Although I earlier posted a lot of material about the USFWS proposed changes to the 10j rule on the “non-essential, experimental” population of wolves in Idaho, Wyoming, and much of Montana, a month ago, I’ve been asked to post again now that the due date approaches — August 6.
Here is the proposed new 10j rule as it was published in the Federal Register on July 6.
What do these changes mean? Fact sheet from Defenders.
What is the worst part? It is the new allowance for killing of wolves by the government for “herd management” purposes. The proposed new rule defines “herd management” in such a way that a state could kill wolves that affect ungulate herds in any manner they choose to find objectionable. It is no longer just a reduction in the herd’s size that may merit state ordered killing, it might just be that wolves have made elk more wary and so harder for the least capable hunters to find. In other words, some of the beneficial reasons why wolves were restored under 10j rule, may now be the basis for their termination — wolves just being wolves and making the elk, deer, and moose more wild, could result in an order from them to be gunned down.
Here’s what it says in the Federal Register about wolves having an unacceptable impact on “herd management goals.”
Unacceptable impact—State or tribally determined impact to a wild ungulate population or herd, with wolves as one of the major causes of the population or herd not meeting established State or Tribal population or herd management goals.
How do you comment?
Here is what it says in the Federal Register.
1. If you submit comments by e-mail, please submit them in ASCII file format and avoid the use of special characters and encryption. Please note that the e-mail
address will be closed at the termination of the public comment period [Aug. 6].
2. Email directly to the Service at WolfRuleChange@fws.gov. Include ‘‘RIN number 1018–Av39’’ in the subject line of the message.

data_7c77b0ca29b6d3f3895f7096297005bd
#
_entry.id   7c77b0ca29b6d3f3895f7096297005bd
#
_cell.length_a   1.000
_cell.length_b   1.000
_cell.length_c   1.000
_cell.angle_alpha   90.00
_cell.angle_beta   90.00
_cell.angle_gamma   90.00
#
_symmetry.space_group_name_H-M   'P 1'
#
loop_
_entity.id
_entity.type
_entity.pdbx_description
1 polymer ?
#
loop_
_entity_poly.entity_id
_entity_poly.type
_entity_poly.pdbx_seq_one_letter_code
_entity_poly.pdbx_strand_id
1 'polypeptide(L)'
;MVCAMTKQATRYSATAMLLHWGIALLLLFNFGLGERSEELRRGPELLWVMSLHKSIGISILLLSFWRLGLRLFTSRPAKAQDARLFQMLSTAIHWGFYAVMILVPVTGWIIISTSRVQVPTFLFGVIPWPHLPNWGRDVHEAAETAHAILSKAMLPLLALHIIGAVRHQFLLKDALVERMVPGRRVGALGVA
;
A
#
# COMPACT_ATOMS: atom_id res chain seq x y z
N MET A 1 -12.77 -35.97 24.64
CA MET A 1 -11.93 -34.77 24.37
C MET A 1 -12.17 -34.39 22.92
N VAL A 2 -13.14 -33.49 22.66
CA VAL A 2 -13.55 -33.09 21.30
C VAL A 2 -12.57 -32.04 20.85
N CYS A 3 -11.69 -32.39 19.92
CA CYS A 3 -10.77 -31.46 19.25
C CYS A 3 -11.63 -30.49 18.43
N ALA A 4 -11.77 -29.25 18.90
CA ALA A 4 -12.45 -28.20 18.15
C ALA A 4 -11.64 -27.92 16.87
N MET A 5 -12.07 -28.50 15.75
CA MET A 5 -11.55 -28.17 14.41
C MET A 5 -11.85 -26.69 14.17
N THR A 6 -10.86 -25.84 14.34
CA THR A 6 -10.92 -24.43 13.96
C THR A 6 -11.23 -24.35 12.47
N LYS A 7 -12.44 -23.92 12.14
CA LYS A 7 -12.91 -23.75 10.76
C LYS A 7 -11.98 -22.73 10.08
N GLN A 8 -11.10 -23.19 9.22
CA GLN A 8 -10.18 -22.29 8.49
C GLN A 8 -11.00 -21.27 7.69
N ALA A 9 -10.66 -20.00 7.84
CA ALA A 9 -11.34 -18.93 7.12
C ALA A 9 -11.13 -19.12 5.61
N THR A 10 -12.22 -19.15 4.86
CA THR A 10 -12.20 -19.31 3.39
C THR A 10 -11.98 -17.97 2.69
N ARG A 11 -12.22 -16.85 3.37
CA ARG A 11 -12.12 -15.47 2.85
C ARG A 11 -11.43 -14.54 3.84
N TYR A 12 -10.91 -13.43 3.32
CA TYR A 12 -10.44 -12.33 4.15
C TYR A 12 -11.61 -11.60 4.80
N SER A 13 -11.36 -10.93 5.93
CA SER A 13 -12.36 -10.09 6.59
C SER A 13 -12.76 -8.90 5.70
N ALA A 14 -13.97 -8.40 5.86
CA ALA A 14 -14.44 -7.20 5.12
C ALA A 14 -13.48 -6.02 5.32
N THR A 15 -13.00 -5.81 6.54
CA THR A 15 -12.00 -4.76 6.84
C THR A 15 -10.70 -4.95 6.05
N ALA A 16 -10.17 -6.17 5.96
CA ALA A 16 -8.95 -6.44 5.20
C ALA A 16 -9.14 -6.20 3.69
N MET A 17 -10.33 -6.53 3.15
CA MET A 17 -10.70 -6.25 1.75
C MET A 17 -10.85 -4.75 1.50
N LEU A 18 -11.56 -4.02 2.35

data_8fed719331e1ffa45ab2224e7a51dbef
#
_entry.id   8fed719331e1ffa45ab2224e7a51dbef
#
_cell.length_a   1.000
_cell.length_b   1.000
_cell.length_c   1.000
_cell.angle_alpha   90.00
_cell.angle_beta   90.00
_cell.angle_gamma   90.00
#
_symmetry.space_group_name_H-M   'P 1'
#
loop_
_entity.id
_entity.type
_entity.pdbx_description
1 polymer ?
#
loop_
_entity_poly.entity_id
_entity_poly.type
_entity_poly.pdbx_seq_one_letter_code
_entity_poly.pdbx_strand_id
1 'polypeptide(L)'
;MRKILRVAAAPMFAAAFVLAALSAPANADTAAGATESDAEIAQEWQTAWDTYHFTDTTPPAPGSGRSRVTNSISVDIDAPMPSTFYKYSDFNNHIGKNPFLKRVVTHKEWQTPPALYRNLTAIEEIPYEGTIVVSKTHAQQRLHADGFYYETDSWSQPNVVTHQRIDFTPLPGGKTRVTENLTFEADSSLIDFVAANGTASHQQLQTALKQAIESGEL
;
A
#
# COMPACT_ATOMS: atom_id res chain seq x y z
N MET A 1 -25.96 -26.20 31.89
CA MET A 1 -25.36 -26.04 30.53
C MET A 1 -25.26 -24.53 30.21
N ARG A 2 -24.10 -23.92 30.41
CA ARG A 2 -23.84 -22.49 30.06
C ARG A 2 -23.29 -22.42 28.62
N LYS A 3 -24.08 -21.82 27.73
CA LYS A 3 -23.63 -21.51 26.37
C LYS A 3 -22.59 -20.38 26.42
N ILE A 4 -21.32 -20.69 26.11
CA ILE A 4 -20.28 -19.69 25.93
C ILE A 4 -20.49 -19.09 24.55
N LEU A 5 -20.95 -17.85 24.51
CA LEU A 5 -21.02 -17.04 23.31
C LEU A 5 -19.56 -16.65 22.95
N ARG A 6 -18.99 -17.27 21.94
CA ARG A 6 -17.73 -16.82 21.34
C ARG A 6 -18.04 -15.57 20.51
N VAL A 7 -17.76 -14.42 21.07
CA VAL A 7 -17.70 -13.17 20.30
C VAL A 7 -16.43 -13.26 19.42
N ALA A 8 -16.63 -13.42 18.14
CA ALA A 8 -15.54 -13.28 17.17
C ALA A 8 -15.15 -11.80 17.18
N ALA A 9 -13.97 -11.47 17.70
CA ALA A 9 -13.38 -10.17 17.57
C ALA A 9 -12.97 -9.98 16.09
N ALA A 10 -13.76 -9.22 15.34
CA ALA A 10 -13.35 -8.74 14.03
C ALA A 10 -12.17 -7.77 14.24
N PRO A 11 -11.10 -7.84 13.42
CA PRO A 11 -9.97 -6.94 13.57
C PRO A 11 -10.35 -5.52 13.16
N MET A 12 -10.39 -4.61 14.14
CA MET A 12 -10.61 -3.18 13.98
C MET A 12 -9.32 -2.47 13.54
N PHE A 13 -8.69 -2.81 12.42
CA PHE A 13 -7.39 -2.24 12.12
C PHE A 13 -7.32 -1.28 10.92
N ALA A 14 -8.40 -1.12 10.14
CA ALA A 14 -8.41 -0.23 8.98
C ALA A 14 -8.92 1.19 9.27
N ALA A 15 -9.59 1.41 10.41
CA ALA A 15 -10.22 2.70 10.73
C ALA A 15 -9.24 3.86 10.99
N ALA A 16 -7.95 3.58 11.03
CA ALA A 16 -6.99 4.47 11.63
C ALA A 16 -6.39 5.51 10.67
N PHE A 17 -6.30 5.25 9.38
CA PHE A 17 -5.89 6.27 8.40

3. You may submit your comments through the Federal e-Rulemaking portal—http://www.regulations.gov.
4. Include your real name, your address, phone number, email address.
Will your comment make a difference?
I think the USFWS is determined to do this. However, if you raise new issues, they are bound by law to consider them, and if they don’t that can be the basis for litigation (which I assume will follow this outrage).
The most important thing to do is to send a copy of your comments or just your general objections to your US Representative and both of your US Senators. They may not know this is an issue. You don’t have a due date for contacting your members of Congress. Contact them even if you live in Wyoming or Idaho.
It does no good to contact members of Congress other than your own. So if you live in Kansas, let’s say, contact your Kansas members of Congress.
Defenders of Wildlife and Natural Resources Defense Council have ready made letters to send. These are well written and you might use them as a basis, but I think it is the lazy person’s way of contacting them, and identical form letters will be heavily discounted by the USFWS.